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Miso Hungry Podcast

Goya Champuru – Bitter Melon with Tofu and Pork

bitter melon with tofu and pork

In this week’s tofu episode, we spoke with Andrea Nguyen, the author of Asian Tofu. Several times during our interview, she mentioned a dish she loved – a tofu scramble that she believes far exceeds most tofu scrambles you can find here in the US.

So of course, we had to try it.

And, well, now we think you need to try it. It seems like such a simple, almost boring dish. Trust me, it’s not. I couldn’t stop going back for more.

The dish uses bitter melon, an ingredient that might sound intimidating. (I can relate – I was intimidated by it too, at first.) If you don’t want to use bitter melon or can’t find it, Andrea says other kinds of squash make a great substitute (we really want to try it with kabocha.) But the way it’s prepared, the bitter melon is not at all overwhelmingly bitter. (Believe me, I have very low tolerance for bitter… and I LOVED this.)

bitter melon with tofu and pork

Don’t forget, we’re giving away a copy of Asian Tofu! You still have until Monday to enter, so get on it!

And… we now have t-shirts! Want your very own “Tofu Nerds Unite!” t-shirt? Head on over to our shop, where you can buy a “Tofu Nerds Unite!” tshirt… and we also have a super-cute “Tako ≠ Taco” design.


tofu nerds unite! tshirt

Goya Champuru – Bitter Melon with Tofu and Pork

Reprinted with permission from Asian Tofu: Discover the Best, Make Your Own, and Cook It at Home by Andrea Nguyen, copyright © 2012. Published by Ten Speed Press, a division of Random House, Inc.


  • 1 small bitter melon (about 6 ounces)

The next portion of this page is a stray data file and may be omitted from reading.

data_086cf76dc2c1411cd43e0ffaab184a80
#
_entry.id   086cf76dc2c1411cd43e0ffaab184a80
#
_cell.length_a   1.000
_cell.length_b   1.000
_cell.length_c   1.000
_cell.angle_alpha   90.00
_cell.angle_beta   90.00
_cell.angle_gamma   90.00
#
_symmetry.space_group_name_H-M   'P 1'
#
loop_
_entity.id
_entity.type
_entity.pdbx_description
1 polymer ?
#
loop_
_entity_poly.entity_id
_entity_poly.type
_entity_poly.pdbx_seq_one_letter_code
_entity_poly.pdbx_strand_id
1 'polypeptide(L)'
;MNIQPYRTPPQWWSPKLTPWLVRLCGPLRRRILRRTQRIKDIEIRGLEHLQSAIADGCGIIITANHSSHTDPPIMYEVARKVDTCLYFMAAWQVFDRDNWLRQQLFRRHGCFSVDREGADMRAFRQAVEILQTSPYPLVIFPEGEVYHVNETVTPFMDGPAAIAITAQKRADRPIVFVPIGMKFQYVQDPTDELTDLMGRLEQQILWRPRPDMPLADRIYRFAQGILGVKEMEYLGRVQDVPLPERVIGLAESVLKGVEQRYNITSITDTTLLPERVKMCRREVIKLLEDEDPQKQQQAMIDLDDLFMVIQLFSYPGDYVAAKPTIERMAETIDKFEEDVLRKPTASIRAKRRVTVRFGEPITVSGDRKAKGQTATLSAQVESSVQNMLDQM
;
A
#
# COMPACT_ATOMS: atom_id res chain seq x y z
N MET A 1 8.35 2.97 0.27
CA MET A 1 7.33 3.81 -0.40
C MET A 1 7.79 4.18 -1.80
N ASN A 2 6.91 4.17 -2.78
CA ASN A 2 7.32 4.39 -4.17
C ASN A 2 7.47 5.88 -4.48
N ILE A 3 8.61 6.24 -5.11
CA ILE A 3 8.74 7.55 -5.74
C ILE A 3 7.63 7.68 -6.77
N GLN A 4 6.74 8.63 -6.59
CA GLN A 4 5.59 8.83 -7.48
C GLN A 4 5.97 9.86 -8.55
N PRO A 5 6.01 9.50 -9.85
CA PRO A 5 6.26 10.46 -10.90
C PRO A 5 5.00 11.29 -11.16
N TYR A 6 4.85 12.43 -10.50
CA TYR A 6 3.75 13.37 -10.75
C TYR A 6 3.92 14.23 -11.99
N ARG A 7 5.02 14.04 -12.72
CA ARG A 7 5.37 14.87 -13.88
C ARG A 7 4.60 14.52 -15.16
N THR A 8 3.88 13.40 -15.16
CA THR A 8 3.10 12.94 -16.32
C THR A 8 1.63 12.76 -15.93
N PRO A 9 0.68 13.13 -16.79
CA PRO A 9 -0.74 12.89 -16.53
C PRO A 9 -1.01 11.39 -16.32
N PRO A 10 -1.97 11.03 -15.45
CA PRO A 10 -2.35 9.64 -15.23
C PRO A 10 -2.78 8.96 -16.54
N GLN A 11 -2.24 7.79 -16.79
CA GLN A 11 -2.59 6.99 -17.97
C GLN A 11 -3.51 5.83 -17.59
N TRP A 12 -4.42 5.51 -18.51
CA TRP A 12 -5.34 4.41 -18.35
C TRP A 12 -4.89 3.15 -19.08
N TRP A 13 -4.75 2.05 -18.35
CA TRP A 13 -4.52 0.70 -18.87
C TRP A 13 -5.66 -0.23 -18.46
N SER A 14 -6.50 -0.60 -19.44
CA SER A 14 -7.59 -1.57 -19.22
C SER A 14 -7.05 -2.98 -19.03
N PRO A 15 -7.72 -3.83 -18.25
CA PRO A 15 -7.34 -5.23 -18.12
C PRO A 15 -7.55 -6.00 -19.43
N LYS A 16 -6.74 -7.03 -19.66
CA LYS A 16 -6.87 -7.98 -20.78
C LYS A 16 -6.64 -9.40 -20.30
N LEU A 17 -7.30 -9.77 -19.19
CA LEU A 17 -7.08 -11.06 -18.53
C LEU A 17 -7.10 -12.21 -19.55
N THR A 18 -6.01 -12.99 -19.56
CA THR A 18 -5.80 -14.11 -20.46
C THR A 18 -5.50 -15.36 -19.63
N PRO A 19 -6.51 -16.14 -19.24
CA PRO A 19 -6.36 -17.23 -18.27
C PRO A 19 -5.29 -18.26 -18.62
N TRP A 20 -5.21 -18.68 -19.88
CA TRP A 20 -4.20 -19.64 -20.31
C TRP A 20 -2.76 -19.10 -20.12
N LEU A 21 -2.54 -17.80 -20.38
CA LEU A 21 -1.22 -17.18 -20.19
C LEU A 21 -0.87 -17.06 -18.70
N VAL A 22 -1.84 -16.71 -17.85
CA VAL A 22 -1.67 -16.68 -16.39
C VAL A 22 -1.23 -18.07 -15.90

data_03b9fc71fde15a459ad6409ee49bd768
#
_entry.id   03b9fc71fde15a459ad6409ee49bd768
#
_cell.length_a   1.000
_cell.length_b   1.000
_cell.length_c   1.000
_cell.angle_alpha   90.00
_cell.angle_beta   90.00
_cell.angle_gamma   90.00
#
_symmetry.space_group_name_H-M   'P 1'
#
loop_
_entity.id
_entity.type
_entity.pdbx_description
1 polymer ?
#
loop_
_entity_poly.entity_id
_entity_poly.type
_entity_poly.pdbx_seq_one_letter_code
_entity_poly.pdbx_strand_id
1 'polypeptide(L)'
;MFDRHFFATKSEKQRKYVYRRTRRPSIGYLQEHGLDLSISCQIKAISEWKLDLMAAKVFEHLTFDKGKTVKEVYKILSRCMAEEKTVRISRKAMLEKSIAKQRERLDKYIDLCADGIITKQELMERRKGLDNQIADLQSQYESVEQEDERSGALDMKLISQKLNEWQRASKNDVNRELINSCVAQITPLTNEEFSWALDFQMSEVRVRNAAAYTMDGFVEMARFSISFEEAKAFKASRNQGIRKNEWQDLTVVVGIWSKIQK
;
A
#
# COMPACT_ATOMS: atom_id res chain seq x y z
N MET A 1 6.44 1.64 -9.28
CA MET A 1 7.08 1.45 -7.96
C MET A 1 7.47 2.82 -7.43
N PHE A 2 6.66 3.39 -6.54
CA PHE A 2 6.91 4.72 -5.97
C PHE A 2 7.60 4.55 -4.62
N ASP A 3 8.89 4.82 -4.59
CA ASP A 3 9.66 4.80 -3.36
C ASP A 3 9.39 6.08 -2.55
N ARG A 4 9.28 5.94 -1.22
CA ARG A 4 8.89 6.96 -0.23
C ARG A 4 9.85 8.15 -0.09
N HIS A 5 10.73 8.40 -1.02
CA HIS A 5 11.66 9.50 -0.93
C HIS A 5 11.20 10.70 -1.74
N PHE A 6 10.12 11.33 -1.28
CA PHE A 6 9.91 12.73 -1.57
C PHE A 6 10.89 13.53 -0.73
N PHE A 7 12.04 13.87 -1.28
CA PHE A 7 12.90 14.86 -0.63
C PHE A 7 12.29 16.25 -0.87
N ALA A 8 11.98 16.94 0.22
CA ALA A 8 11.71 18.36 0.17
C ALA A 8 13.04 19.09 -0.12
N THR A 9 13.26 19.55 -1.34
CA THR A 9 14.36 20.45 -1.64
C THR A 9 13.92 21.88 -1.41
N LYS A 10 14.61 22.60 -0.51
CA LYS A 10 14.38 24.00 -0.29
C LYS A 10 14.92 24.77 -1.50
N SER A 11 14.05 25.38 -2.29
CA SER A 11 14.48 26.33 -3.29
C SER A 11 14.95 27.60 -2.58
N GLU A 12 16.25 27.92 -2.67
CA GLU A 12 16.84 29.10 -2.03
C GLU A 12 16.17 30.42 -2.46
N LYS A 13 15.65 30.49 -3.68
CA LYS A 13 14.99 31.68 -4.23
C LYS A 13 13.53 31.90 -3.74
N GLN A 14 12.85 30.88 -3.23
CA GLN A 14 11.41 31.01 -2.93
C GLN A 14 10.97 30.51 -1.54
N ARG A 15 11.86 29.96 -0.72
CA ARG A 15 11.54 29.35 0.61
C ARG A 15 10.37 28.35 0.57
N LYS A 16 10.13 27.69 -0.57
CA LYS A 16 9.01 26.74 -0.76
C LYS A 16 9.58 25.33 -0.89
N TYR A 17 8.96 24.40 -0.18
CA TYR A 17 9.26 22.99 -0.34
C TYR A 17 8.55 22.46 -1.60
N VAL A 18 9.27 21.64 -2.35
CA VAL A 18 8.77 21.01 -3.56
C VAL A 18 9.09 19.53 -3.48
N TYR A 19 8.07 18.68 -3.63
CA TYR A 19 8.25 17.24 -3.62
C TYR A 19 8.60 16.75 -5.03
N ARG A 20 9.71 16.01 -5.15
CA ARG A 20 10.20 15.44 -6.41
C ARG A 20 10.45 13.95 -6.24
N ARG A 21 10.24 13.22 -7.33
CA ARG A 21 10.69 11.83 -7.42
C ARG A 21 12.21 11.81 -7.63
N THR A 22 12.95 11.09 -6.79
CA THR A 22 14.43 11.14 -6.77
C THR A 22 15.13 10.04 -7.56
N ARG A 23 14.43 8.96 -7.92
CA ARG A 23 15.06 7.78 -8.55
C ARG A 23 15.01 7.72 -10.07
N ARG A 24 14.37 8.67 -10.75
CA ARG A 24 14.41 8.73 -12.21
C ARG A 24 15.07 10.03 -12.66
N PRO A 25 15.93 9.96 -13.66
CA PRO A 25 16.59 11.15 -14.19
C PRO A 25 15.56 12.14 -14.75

• 1/2 teaspoon salt
  • 14 to 16 ounces medium-firm or firm tofu
  • 1 tablespoon sesame oil
  • 3 ounces ground pork, fattier kind preferred, roughly chopped to loosen
  • 1 tablespoon sake
  • 1 tablespoon dashi stock
  • 1 tablespoon Japanese or Korean soy sauce
  • 1 green onion, green and white parts, thinly sliced
  • Japanese ground red chile (ichimi togarashi), optional

Cooking Instructions

  1. Trim the ends and then split each bitter melon lengthwise. Use a spoon to scoop out the seeds and spongy inside. Discard these. Slice each half on the diagonal into longish thin pieces.
  2. Put the bitter melon into a bowl and add water to cover. Gently massage until the water turns opaque; this releases some of the bitterness. Drain and transfer to a bowl. Toss with 1/4 teaspoon of the salt. Set aside for 10 minutes. More bitterness will release in the liquid that will pool in the bowl. Pour off the liquid, rinse, and set aside to drain.
  3. Meanwhile, cut the tofu into 2- to 3-inch squares, each about 1 inch thick. Drain the tofu for about 5 minutes atop a non-terry dishtowel or double layer of paper towels set on a plate. Put another towel on top and gently press to expel some moisture. Cut each piece of tofu into 1-inch chunks that will easily mash during cooking.
  4. Heat 1 1/2 teaspoons of the sesame oil in a wok or large skillet over high heat. Add the pork, poking and mashing it into small pieces. Sprinkle in the remaining 1/4 teaspoon salt and stir-fry for about 1 minute, until the pork is no longer pink. Add the bitter melon and sake. Continue stir-frying for 1 minute, until the bitter melon has just started to soften.

    Add the tofu, gently mashing and stirring to crumble into irregular chinks. Add the remaining 1 1/2 teaspoons sesame oil, then cook for about 2 minutes, stirring, to heat through. Add the dashi stock and soy sauce and cook for 1 minute to allow the tofu to absorb the liquid seasonings and soften. Sprinkle in the green onion, stir to distribute, then transfer to a plate. Offer the ground red chile to guests who want it.

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  • Bitter Melon Soup on Jan 25, 2017 at 6:01am
    […] However, the blanching mellows it significantly, and the pairing with pork always works wonderfully. […]

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